- Are you having negative thoughts about another driver? Do you feel justified that you're "in the right"? Then you're in a state of road rage! To back out of road rage start singing or making silly animal sounds. Then give yourself pep talks about human rights, noble feelings, smarter choices, acceptance of diversity, forgiveness, giving people greater latitude. Think like an Aloha Spirit driver, and you'll act like one!
- Anger released is anger increased. Anger transformed is anger dissolved. Anger and indignation weaken your immune system and your heart. Tolerance and humor diffuse anger, reduce stress, and keep you alert. You can make smarter choices and enjoy hassle-free, safer, more pleasant rides. And feel part of the community of drivers.
- Don't drive drowsy -- research shows that people are unable to predict when they will fall asleep.
- Avoid making eye contact with aggressive drivers -- don't escalate a dangerous situation!
- Give bicyclists wide berth -- they sometimes need to maneuver around potholes, opening car doors, and other obstacles.
- Stop at red lights -- sounds simple, but red light violators cause thousands of crashes every year!
- Avoid distractions while driving -- pull over if you need to use your cell phone.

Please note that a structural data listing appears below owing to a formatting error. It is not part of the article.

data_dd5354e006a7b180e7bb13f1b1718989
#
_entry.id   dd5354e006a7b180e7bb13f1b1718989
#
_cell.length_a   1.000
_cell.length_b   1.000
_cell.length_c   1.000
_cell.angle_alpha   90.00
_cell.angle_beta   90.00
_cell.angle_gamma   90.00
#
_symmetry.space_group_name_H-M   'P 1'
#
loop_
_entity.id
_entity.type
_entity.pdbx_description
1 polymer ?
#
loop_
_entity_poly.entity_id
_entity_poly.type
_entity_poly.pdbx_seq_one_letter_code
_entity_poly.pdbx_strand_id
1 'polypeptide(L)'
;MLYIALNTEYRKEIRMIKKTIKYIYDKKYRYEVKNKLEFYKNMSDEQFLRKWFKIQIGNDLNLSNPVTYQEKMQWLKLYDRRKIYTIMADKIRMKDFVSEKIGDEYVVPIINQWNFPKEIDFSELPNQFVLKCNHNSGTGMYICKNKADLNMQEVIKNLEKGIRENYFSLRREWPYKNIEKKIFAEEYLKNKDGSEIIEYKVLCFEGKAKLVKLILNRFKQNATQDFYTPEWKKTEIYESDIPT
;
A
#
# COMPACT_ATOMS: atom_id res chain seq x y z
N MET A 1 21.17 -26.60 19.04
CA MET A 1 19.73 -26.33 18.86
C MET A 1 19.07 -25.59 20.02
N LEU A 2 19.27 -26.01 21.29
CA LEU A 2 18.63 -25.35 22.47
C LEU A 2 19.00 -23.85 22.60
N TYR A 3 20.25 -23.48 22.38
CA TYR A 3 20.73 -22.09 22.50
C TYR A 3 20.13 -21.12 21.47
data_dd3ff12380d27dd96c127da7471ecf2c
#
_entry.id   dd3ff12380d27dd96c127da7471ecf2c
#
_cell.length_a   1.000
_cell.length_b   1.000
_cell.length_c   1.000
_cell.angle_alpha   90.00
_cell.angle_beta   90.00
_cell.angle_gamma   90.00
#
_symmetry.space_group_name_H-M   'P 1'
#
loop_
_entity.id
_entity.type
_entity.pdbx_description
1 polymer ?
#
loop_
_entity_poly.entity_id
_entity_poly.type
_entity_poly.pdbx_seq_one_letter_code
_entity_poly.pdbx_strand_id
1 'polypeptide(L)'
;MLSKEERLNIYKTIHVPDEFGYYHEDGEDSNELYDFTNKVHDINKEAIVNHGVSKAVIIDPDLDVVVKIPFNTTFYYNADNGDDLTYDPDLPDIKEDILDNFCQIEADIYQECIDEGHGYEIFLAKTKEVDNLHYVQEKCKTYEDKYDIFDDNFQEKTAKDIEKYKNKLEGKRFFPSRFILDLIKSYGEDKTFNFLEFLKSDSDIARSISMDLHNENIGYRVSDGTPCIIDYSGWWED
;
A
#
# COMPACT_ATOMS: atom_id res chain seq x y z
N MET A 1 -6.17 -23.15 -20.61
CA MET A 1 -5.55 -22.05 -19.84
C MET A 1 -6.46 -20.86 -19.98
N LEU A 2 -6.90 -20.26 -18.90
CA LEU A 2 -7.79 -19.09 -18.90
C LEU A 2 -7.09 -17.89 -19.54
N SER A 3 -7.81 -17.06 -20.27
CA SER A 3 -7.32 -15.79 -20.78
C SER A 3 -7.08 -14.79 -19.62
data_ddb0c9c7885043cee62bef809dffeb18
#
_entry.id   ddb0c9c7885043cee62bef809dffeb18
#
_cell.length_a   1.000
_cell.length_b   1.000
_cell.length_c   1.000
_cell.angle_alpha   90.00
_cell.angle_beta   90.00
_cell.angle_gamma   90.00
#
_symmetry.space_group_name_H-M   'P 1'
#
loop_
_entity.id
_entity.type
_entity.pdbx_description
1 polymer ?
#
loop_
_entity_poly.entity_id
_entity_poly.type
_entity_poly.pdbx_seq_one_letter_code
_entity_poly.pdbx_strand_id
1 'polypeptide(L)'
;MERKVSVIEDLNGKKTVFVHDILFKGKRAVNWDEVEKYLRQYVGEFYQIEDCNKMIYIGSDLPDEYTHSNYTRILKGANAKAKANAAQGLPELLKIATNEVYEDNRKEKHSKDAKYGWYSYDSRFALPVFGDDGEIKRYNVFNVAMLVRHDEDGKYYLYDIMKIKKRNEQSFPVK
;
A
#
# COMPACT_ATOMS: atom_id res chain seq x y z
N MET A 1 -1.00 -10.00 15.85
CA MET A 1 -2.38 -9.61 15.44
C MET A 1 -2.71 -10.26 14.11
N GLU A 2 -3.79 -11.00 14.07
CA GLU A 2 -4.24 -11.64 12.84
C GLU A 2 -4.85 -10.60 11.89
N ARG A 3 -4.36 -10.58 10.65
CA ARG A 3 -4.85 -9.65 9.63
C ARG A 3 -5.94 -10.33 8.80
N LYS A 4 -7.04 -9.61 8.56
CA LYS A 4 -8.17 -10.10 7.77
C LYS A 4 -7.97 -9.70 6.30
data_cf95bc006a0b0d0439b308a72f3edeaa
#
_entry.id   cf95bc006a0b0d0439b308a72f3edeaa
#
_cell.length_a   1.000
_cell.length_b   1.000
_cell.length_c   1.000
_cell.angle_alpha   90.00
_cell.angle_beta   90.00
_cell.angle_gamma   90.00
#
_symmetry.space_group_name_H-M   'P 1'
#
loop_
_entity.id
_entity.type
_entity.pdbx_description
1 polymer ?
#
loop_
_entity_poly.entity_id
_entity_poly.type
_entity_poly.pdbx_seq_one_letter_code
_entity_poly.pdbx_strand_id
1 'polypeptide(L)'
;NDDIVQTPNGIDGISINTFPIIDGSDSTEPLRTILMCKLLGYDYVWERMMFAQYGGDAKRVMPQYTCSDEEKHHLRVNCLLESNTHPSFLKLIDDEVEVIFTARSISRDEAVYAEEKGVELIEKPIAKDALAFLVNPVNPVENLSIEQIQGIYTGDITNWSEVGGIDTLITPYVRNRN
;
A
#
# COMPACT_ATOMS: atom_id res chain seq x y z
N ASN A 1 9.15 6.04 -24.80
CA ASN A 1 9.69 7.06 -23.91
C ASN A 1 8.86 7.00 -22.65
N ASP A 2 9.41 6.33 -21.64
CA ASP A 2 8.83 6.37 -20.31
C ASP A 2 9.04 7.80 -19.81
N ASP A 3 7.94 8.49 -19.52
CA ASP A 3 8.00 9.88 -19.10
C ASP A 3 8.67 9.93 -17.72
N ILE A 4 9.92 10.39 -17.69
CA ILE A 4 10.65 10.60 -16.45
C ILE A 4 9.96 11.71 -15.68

- Pass on the left, drive on the right.
- Don't overdrive your headlights at night, especially in areas where animal crossing signs are posted.
- Avoid stopping on major highways whenever possible.
- Wear your seatbelt at all times.
- Don't drive drunk! Appoint a designated driver
- Don't honk at someone.
- Don't make an offensive hand gesture.
- Don't yell at someone or swear.
- Don't rev your engine to indicate displeasure.
- Don't shine your high beams in retaliation.
- Don't deliberately cut someone off.
- Don't tailgate.
- Don't brake suddenly to punish a tailgater.
- Don't block a lane.
- Don't rave.
- Don't chase.
- Divert your attention. Instead of automatically reacting when you feel angry, diffuse your emotions by counting slowly, singing, or making funny animal noises -- meow, roar, or moo -- for about 10 seconds (best done when you're alone in the car and the windows are up).
- Strive for a comfy drive. A pleasant environment wards off stress. Put in a book-on-tape of something you've been meaning to read or treat yourself to a pair of sleek leather driving gloves.
- Go with the slow flow. Because driving behavior can be contagious, cruising on the highway in the left lane may make you feel pressured to match an escalating pace. Switch to the right lane and set your own speed.
- Consider the cause. Don't assume that other drivers' mistakes are intentional or personal. Reduce your hostility by attributing their offense to something excusable and situational -- say, a malfunctioning car or illness.